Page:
For the first few months, using a dummy with Frankie was hassle free. Actually it was bliss. However, around 4 months old a baby can become very dependent on a dummy. Frankie would cry out in the night for me to replace it and by the time that Frankie was 6 months old the dummy had taken its toll on me. No longer could I get up every 2 hours during the night to replace the dummy for her. So, for me the dummy just had to go and I introduced a comforter. ‘My Harold’ she calls him.
The Sleep Consultant
Most infants (more than 60%) lose their dummy within 30 minutes of falling asleep, then if they can’t re settle without one this becomes a problem, your baby will need the sucking again to go back to sleep. If you are finding you are getting up several times a night to replace the dummy, then it may be time to get rid of it.
At 4-6 months, babies are more than capable of learning to self-soothe, and dummy dependence can cause long-term problems with sleeping.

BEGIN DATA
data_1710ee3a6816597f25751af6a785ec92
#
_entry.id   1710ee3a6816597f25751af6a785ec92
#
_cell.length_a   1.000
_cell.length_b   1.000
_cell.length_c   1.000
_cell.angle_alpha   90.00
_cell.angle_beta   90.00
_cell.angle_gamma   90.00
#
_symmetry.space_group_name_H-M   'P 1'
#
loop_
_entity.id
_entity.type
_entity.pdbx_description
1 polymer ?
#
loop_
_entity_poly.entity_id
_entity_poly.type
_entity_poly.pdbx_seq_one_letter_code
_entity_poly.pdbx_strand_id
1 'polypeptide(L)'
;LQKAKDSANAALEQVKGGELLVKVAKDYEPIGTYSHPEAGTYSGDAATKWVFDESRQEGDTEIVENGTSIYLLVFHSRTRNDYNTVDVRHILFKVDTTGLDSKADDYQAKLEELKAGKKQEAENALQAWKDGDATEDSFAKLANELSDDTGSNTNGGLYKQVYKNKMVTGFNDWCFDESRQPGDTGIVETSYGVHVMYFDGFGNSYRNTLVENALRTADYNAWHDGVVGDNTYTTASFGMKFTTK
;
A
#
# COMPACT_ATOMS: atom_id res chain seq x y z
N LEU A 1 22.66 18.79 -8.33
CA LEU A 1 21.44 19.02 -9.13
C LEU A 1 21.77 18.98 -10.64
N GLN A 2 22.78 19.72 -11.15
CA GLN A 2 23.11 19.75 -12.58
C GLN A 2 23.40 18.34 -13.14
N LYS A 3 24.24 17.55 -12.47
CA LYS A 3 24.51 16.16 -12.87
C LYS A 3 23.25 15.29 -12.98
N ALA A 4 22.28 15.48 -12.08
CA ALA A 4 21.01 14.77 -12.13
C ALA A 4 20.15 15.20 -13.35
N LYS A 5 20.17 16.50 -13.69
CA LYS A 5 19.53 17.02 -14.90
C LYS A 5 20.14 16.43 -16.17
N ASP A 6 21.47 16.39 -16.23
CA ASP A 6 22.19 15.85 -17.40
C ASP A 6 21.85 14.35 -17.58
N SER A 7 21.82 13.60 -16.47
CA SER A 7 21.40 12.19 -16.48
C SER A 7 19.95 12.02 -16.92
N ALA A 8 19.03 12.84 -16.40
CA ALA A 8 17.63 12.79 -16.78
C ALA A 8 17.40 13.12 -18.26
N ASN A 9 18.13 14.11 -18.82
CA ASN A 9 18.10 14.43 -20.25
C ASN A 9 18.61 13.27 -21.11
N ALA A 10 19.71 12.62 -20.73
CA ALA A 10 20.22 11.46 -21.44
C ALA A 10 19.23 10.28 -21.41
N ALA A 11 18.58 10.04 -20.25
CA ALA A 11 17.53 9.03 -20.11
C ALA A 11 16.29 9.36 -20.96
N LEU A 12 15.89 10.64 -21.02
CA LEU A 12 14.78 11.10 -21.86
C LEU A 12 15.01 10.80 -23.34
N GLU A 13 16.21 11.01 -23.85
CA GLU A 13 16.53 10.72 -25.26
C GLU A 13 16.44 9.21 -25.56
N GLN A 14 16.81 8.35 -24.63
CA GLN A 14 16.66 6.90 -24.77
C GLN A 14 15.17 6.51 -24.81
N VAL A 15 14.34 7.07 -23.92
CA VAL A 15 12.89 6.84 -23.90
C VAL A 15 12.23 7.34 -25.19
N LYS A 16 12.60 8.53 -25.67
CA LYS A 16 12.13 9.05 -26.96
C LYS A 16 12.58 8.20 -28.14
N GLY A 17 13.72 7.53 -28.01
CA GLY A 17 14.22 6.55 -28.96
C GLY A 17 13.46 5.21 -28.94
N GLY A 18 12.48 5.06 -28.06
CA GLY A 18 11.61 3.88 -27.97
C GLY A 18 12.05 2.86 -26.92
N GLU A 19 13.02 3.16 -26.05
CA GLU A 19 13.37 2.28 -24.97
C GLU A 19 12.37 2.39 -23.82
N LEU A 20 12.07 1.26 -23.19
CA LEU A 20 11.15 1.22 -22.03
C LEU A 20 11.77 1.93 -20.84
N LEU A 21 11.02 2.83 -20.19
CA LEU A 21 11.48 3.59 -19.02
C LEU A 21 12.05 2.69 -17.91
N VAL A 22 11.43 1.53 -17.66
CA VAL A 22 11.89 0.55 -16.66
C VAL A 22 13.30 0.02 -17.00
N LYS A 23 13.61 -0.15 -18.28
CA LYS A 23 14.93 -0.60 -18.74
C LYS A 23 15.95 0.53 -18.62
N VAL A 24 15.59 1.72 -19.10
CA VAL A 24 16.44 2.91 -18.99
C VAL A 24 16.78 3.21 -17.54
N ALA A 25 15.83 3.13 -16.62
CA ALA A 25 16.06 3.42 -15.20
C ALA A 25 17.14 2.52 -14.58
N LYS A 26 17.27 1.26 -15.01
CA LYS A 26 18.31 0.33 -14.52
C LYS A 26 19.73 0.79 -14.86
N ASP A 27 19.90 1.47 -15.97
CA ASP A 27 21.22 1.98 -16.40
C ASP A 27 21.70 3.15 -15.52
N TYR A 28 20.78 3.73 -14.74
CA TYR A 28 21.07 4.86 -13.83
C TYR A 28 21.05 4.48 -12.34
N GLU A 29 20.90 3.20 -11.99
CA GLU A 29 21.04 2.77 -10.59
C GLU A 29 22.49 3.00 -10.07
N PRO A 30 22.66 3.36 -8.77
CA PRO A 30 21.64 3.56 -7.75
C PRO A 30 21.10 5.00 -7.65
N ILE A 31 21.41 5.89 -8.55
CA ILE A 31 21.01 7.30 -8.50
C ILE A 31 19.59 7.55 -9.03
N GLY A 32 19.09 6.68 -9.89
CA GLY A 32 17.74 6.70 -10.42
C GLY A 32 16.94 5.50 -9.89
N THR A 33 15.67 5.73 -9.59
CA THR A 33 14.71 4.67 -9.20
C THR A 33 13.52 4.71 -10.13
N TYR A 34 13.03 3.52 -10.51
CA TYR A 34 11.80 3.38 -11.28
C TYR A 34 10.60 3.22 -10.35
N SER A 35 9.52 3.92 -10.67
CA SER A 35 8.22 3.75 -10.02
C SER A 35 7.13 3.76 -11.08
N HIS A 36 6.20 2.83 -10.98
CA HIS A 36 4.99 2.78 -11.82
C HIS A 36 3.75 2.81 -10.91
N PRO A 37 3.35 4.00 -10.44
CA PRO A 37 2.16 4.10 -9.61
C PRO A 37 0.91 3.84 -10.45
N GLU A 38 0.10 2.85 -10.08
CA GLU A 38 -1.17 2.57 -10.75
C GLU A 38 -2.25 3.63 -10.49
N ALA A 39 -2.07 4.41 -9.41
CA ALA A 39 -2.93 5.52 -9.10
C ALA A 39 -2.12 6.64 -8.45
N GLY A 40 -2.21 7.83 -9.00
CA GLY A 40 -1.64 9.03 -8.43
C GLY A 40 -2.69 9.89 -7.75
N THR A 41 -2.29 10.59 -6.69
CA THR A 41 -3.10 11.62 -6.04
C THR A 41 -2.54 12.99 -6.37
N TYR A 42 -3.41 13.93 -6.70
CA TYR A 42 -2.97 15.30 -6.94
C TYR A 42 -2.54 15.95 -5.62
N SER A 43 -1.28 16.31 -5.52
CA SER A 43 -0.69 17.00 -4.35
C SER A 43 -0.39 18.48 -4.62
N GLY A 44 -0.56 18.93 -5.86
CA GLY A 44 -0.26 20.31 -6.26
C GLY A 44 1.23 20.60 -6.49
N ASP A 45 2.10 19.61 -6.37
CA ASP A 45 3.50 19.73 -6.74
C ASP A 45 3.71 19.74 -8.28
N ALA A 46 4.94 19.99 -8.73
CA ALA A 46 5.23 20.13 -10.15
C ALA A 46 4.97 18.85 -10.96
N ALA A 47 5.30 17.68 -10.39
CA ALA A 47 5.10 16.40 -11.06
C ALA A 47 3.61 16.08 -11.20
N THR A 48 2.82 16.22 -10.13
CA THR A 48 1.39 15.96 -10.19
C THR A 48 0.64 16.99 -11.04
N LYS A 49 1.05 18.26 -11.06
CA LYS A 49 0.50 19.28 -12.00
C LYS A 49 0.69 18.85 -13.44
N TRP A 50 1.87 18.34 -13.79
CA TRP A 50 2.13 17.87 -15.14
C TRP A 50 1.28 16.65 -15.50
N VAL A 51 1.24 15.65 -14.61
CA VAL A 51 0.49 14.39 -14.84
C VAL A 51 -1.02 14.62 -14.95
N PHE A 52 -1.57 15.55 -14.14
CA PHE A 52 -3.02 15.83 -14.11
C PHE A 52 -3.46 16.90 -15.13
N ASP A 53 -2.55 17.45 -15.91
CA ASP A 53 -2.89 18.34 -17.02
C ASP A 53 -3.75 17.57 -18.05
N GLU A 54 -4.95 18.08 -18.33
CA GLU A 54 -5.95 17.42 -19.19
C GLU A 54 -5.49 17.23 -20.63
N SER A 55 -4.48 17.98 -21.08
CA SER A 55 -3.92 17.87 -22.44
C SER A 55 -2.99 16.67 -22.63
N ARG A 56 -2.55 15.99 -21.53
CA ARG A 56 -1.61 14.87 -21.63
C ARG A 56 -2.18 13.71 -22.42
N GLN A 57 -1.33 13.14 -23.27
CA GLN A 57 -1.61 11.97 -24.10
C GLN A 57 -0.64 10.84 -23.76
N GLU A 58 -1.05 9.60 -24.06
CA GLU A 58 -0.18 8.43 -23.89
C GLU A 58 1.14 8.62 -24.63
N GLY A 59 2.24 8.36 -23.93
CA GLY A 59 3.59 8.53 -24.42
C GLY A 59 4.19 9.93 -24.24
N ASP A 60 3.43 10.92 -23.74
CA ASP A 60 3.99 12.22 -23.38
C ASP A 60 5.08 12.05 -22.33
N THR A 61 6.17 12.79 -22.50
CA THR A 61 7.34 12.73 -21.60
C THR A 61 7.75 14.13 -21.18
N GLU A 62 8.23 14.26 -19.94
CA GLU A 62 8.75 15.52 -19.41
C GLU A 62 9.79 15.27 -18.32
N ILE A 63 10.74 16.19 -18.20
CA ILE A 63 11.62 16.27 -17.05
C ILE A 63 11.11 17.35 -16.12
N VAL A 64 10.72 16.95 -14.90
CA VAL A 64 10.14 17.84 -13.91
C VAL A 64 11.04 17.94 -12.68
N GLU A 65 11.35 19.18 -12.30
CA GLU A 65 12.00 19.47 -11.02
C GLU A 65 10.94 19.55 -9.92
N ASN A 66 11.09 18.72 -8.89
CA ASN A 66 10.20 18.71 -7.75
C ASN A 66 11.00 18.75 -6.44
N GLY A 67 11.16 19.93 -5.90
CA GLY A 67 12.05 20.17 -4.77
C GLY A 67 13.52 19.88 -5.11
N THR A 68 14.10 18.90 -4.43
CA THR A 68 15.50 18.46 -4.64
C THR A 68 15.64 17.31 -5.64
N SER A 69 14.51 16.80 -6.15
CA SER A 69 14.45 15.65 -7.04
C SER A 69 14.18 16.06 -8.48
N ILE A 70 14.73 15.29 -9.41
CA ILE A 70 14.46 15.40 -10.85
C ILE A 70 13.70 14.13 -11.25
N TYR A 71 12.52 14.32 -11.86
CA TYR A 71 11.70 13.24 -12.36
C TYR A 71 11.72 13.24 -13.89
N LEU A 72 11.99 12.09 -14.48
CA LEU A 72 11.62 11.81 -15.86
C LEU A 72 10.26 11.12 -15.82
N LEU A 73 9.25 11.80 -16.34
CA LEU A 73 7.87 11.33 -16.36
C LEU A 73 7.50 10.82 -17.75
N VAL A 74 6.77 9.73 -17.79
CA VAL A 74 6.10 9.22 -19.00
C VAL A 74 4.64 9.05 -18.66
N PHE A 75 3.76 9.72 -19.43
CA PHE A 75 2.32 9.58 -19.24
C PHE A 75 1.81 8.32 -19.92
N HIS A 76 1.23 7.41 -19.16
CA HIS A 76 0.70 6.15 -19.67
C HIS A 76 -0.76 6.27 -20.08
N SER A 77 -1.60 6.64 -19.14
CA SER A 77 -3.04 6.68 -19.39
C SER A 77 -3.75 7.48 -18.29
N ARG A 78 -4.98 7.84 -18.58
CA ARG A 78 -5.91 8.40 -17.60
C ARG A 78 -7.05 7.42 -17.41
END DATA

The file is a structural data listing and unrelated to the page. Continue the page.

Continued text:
Dummies interfere with the consolidation of night time sleep. If your infant or toddler uses one to fall asleep, they will most likely wake in the night and then not be able to get back to sleep until they can find it. Even if your child isn’t bothering you to help, there are still times when it’s causing a full wake-up for retrieval of the dummy. While brief wake-ups are common in the night, when a child is dummy dependent it often leads to fragmented sleep, which can make for a tired and cranky infant/toddler the next day.